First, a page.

Human Resources

Improving Teacher Recruitment for Early Childhood Education

It’s often said that the littlest learners need the biggest help. That’s certainly true when it comes to the teacher shortage. Nowhere is the shortage more acute than at the early childhood level, where licensure requirements are higher, yet salaries are lower than K-12 teachers. But unlike K-12 classrooms, early childhood centers that don’t meet the state-mandated teacher-to-student ratios must close their doors for the day or run out of compliance.

I began as director of Creative Kids Academy 21 years ago with one location. Back then, teacher recruitment was not a concern. But when the shortage kicked in, competition for qualified teachers, substitute teachers and classroom aides increased. We reached a tipping point when vacancies and last-minute teacher absences threatened the very reason our centers exist: to teach. Through a combination of leveraging our substitute teaching base to fill full-time vacancies and outsourcing our entire substitute teaching program, I have been able to ensure a quality teaching environment at our centers, despite the shortage.

A Daily Part of Life

The impact of vacancies and same-day absences creates a steady cycle of recruiting, screening and onboarding caring and qualified early childhood educators — talented people who have many other appealing employment options in the metropolitan area. Over time, creating and maintaining a dependable pool of teaching staff can become a 24-hour a day job.

It’s a challenge to find full-time teachers, which is why substitute teachers play a major role in retention.

Connecting to Subs in Minutes

By 2010, as our enrollment continued to grow, I needed a more comprehensive solution that we could share across all our locations, so I outsourced the entire substitute program to a teacher recruitment agency called Teachers On Call. This frees up staff to focus on administration, filling full-time permanent teacher vacancies and allows directors to spend more time with our teachers. As a center, we can continue enrolling without putting parents on a waitlist.

I start with a quality base of substitute teachers. Each school year, I gear up for an estimated 1,500 teacher absences that will happen across our 10 centers in the Minneapolis and St. Paul areas.

With substitute teachers, I get to meet all kinds of candidates and see how they fit our culture, how they interact with the kids, with parents and with other teachers. Once I find someone who is uniquely devoted to early childhood education, I hang on to them. I offer a Child Development Associate (CDA) reimbursement to nurture our aides into becoming great teachers.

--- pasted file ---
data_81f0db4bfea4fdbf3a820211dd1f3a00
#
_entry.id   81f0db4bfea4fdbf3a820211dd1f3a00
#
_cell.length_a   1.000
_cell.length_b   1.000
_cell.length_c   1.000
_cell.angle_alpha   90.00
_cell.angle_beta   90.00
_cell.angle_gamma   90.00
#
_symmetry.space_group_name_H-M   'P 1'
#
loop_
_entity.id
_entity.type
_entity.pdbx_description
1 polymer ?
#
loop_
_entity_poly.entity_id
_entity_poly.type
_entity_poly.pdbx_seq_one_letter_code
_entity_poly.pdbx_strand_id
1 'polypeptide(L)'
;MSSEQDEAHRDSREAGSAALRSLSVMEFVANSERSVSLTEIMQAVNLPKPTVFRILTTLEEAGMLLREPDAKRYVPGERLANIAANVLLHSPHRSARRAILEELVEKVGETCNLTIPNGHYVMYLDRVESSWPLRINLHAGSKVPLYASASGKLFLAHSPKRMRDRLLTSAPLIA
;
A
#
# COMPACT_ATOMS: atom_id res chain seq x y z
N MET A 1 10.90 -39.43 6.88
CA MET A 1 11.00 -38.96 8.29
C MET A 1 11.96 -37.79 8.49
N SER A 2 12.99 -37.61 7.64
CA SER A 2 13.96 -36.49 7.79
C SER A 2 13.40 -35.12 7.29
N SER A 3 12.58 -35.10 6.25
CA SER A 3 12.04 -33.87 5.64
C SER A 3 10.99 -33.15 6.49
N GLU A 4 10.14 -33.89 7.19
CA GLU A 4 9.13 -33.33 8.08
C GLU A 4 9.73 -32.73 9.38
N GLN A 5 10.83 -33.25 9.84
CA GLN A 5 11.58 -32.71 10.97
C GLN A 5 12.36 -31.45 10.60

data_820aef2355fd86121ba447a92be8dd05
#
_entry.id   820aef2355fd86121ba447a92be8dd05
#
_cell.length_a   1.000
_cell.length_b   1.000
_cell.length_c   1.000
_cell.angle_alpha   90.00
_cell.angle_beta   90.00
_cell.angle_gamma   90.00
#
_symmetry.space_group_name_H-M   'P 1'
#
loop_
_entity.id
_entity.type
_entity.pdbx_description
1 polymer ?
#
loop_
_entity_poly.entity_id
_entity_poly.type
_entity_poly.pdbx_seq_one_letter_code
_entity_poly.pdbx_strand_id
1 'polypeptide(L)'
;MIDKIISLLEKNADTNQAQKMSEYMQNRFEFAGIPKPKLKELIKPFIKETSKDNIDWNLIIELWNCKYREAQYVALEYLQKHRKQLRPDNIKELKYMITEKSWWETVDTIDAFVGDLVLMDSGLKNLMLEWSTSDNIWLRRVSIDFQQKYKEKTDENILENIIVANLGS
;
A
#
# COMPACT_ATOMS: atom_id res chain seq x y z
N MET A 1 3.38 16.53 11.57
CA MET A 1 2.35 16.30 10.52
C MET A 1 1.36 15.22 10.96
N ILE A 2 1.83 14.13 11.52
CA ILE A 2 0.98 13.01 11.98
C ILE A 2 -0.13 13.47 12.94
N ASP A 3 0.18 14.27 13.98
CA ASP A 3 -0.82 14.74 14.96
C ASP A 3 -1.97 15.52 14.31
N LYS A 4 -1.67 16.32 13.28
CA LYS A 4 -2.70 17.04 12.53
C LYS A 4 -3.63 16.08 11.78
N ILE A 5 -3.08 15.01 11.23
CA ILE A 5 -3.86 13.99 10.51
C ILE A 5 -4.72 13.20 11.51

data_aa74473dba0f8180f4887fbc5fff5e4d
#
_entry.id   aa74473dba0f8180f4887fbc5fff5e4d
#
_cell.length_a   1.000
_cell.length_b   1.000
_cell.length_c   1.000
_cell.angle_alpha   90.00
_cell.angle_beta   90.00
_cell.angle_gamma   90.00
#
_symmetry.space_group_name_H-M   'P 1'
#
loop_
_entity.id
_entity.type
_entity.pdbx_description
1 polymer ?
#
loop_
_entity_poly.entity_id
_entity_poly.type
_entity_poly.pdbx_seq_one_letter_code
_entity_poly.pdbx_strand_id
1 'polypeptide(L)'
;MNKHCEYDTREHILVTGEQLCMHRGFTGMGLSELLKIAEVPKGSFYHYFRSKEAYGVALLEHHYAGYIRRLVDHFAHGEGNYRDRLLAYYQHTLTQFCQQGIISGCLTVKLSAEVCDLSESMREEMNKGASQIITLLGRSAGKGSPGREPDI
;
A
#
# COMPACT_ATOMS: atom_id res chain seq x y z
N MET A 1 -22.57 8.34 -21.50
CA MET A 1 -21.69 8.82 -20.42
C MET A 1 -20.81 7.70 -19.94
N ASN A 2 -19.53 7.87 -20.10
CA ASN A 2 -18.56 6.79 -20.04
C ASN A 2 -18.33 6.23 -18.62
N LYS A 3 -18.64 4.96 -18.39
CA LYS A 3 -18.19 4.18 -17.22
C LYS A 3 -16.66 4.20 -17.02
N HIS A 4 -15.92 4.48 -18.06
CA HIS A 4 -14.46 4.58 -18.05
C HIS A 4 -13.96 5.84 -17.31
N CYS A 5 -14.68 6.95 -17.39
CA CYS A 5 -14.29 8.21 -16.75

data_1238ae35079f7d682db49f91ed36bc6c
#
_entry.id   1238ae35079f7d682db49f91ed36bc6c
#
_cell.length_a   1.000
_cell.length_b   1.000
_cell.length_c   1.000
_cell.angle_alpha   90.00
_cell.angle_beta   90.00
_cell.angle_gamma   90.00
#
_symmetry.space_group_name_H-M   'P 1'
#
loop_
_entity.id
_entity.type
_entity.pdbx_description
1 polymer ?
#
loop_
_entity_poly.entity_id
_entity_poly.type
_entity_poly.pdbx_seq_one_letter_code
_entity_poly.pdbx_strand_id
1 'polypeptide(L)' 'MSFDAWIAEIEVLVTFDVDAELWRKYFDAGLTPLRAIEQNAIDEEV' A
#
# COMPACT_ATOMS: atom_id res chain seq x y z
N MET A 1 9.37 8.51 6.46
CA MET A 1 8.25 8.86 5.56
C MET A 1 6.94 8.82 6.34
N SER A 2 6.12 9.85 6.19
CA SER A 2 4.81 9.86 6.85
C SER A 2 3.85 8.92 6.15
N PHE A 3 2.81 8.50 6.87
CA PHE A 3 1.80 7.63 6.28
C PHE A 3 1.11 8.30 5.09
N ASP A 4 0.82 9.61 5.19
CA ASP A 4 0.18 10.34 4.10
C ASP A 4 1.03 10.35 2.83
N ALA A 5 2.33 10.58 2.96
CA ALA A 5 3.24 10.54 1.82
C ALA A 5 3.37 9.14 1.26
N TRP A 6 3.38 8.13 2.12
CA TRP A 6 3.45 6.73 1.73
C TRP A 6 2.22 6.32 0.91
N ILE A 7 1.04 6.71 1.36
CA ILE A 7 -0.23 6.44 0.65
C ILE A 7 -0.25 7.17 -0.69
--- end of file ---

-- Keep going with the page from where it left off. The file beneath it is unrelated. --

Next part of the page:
Our centralized absence management system plays an important role and takes away a significant amount of stress. All of our locations share substitute opportunities across a network of talent. As substitute positions are entered into the system, the substitute pool can sign up immediately. The distribution list is tailored so that the subs who request to work certain days and times can see only the openings that match their availability. Not only is this a more efficient way to reach a large pool of hundreds of substitute teachers, but it helps us with retention. Our substitute teachers don’t have to spend their precious free time reviewing opportunities that won’t interest them, and our permanent staff don’t have to worry about missing a day of work without putting the rest of us at an inconvenience. Knowing that my directors can post an opening at midnight and have it filled by 5 a.m. keeps the directors from being in the classrooms themselves. I don’t want our directors working too many hours because then it trickles down. If I can keep a director out of a classroom, it makes the time that they do spend with our kids more special.

Creativity Matters

We need to make substitute teachers feel welcome on day one. If we don’t make them feel comfortable, they aren’t going to come back. At Creative Kids Academy, we greet every new sub personally, and provide them with an extensive orientation. We encourage questions and emphasize collaboration. Our center directors introduce subs to the classroom and facilitate introductions with the primary teachers who will mentor them. We celebrate our subs’ birthdays and include them in our employee recognition programs. Substitutes are also eligible for bonuses, based on their position and the location.

If our centers are going to keep up with the shortage, we need to remain creative. There’s no time to remain idle — I regularly brainstorm new solutions to meet the needs of teacher recruitment. As an example, I often pay long term substitute teachers a driving bonus of $300 per month as an extra incentive to cover the cost of driving a longer distance to fill in temporarily. I’m pleased to say that our creativity has paid off, and some of our substitutes have remained with us for more than five years.

As a leader, alignment and growth is important to me. My biggest success is knowing that many of our current directors are people that I hired as teachers, aides — or substitutes.

This article originally appeared in the November/December 2019 issue of Spaces4Learning.

About the Author

Brandy Sroga-Coons is executive director of Creative Kids Academy.